This has been a rather large site as there is the ruin of another building as well as a number of concrete building bases nearby and also a concrete bridge was constructed to cross a small river.
Hannahstown Heavy Anti-Aircraft Battery
Here we have what remains of a Heavy Anti Aircraft Battery which can be found between Hannahstown Road and Ballycolin Road on the hill above Belfast.
The only building which remains is a nissen hut type structure which was given hardened concrete protection. This type of building is typical and can be seen at a number of other sites illustrated on this website.
The concrete gun pits have now gone and only a concrete base, which I believe would have been for a nissen hut, remains.
U.S. Army at Slievenagravery
Following from the H.A.A. Battery shown above it is worthy of note that on travelling down the Ballycolin Road towards Belfast you are in the townland of Slievenagravery and on the left side up a lane between some houses is is where the United States Army 187th Signal Repair Company, 15 Corps worked.
They were based here between 6th February and 25th April 1944.
The site is now used for small industry.
These two pictures show an original building which remains at the site of a Searchlight Battery at Tullynewbank Road, Crumlin.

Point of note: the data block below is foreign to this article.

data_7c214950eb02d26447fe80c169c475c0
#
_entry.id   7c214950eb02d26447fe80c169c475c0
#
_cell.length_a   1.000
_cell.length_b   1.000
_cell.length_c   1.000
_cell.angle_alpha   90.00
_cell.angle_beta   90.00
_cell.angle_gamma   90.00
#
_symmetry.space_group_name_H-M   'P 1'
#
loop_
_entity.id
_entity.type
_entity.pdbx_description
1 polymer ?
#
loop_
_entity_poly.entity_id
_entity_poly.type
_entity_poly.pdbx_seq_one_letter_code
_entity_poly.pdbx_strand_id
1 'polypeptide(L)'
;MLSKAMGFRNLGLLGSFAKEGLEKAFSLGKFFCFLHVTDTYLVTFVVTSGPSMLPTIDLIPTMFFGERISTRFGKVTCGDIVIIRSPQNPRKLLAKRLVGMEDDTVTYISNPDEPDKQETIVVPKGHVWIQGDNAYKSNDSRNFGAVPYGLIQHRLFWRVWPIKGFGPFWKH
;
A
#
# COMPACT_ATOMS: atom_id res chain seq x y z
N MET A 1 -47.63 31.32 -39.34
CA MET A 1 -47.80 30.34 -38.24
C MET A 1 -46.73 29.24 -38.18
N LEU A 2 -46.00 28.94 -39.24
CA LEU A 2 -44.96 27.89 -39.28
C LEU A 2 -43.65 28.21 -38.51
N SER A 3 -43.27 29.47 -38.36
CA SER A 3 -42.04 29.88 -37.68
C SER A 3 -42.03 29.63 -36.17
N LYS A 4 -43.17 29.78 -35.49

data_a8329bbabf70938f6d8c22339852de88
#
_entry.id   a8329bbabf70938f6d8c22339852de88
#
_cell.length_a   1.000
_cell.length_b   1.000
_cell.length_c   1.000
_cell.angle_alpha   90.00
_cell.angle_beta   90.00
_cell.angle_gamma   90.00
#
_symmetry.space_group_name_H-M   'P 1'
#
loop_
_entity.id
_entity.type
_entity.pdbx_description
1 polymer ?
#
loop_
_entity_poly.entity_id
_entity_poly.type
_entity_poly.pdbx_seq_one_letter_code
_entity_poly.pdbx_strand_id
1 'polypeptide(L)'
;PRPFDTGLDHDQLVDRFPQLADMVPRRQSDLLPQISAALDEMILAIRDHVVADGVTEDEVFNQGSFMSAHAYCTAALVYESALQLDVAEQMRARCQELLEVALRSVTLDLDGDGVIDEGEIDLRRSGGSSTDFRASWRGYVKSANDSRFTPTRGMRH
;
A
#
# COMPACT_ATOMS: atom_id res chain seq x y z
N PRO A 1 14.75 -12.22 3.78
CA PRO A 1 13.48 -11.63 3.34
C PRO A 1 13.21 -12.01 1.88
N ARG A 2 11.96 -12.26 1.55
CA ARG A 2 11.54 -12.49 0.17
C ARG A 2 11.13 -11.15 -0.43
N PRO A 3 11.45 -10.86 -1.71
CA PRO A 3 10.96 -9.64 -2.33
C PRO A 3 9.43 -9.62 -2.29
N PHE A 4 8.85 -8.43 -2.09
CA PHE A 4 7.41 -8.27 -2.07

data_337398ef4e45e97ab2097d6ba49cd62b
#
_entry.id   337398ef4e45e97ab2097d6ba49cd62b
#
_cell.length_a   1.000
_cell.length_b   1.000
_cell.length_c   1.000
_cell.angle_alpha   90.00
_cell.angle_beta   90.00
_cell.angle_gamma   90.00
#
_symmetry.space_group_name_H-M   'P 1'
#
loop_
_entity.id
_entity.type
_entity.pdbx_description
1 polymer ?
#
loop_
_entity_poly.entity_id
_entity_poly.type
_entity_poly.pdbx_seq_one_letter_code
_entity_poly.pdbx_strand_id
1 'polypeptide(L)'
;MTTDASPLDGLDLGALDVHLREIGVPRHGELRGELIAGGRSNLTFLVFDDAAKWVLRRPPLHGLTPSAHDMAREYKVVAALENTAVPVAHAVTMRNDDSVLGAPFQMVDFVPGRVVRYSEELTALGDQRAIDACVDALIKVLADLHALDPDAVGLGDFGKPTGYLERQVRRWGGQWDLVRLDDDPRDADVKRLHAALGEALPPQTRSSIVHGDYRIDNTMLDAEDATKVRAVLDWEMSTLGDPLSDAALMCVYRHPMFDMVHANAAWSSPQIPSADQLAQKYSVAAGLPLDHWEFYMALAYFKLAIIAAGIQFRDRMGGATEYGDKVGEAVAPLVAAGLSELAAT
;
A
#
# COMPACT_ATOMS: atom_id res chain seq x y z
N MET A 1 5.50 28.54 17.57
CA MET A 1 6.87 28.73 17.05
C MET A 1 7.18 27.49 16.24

Portballintrae Submarine Indicator Loop
This is a very interesting piece of history which can be seen on the beach at Portballintrae.
From the main Car Park walk towards the bay which is used by surfers and on looking towards the sea this Submarine Indicator Loop will be on your left.
The system worked by having a large loop of wire lying on the sea bed. An induced current is produced in the wire when a submarine passes over it.
Resulting from the indication of the presence of a submarine, which would be identified as enemy, the usual action would be for either a ship to be sent to drop depth charges or, in some cases, loops were laid beside minefields which had their mines connected to a Mine Control Hut on shore from where the mines could be detonated manually.
The pictures here show the Indicator Loop as well as a concreted section of cliff cace up which cables were run to the Control Hut of which only the concrete base remains to be seen beside the coastal path - as shown here.
As the Second World War evolved Germany soon had control of virtually all of Western Europe other than the United Kingdom from where was a reliance on Convoys crossing the Atlantic with men and all manner of provisions and equipment.
Immediately prior to WW2 the Admiralty planned to have Submarine Indicator Loops at various sites.
I have made reference to the Loop here as well as one at Orlock Point and have been told of another such loop which may have originated in the Whitehead Area although I have no firm information.
Portballintrae Gun Position
This is a Defensive Gun position covering the Railway Line along the back of the Sand Dunes near Runkerry House at Portballintrae.
Under Sea Telephone Cables at Portballintrae